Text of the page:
When kiss, with pious love, the sacred earth Seek not to spread the law of love by fear. That gave a Burleigh or a Russell birth? The priest who plagues the world can never mend: When, in the shade of laws, that long have stood, No foe to man was e'er to God a friend,
Propt by their care, or strengthen'd by their blood Let reason and let virtue faith maintain ; Of fearless independence wisely vain, All force but theirs is impious, weak, and vain. The proudest slave of Bourbon's race disdain?
Me other cares in other climes engage, Yet, oh! what doubt, what sad presaging voice, Cares that become my birth, and suit my age; Whispers within, and bids me not rejoice; In various knowledge to improve my youth, Bids me contemplate every state around, And conquer prejudice, worst foe to truth; From sultry Spain to Norway's icy bound; By foreign arts domestic faults to mend,
Bids their lost rights, their ruin'd glory see: Enlarge my notions, and my views extend; And tells me, “These, like England, once were free! The useful science of the world to know, Which books can never teach, or pedants show.
A nation here I pity and admire,
When Delia on the plain appears,
Aw'd by a thousand tender fears, (In courts a mean, in camps a generous band,)
I would approach, but dare not move: From each low tool of power, content receive
Tell me, my heart, if this be love?
Whene'er she speaks, my ravish'd ear Though plunder'd, gay; industrious, though opprest) No other voice but hers can hear, With happy follies rise above their fate,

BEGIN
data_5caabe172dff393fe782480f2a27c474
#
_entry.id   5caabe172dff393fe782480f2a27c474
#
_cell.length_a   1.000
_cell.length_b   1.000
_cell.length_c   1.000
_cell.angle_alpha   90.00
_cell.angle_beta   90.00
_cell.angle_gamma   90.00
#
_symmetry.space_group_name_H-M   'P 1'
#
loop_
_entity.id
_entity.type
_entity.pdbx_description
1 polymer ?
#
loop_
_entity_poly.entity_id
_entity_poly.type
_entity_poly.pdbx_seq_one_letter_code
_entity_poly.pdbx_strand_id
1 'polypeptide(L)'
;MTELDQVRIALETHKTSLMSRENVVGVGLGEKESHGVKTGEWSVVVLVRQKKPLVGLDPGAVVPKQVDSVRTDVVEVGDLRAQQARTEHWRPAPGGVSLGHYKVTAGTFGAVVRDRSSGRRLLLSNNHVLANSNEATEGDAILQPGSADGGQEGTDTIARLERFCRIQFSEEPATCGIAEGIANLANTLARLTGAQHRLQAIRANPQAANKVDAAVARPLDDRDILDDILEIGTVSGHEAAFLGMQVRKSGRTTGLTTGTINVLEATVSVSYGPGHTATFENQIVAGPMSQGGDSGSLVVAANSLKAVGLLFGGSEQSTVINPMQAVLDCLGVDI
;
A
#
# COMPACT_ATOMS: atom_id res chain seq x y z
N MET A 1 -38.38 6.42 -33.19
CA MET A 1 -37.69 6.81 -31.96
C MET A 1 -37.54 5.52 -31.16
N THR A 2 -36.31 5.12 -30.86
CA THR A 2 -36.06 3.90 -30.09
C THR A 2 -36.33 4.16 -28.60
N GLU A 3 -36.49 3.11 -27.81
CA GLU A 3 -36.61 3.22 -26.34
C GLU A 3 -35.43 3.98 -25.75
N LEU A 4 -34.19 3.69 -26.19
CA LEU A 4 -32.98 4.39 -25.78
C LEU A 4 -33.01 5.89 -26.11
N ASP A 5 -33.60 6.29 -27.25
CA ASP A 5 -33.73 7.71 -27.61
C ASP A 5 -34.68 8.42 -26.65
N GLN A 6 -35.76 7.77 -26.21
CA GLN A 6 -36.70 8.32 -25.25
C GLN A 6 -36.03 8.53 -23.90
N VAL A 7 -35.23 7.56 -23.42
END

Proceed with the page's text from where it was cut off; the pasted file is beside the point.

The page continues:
No other wit but hers approve:
Tell me, my heart, if this be love?
Ji she some other youth commend,
Though I was once his fondest friend, Who, from the ancients, like the ancients writ,
His instant enemy I prove:
Tell me, my heart, if this be love?
When she is absent, I do more
Delight in all that pleas'd before, By keen, yet decent, satire skill’d to please,
The clearest spring, or shadiest grove : With morals mirth uniting, strength with ease.
Tell me, my heart, if this be love?
When, fond of power, of beauty vain,
Her nets she spread for every swain, The soften'd heart to pity and to love.
I strove to hate, but vainly strove:
Tell me, my heart, if this be love?
* The victories of Louis the Fourteenth, painted in the
galleries of Versailles, * Bishop Hough.
I St. Cloud.
I now may give my burden'd heart relief,
And pour forth all my stores of grief;
Of grief surpassing every other woe,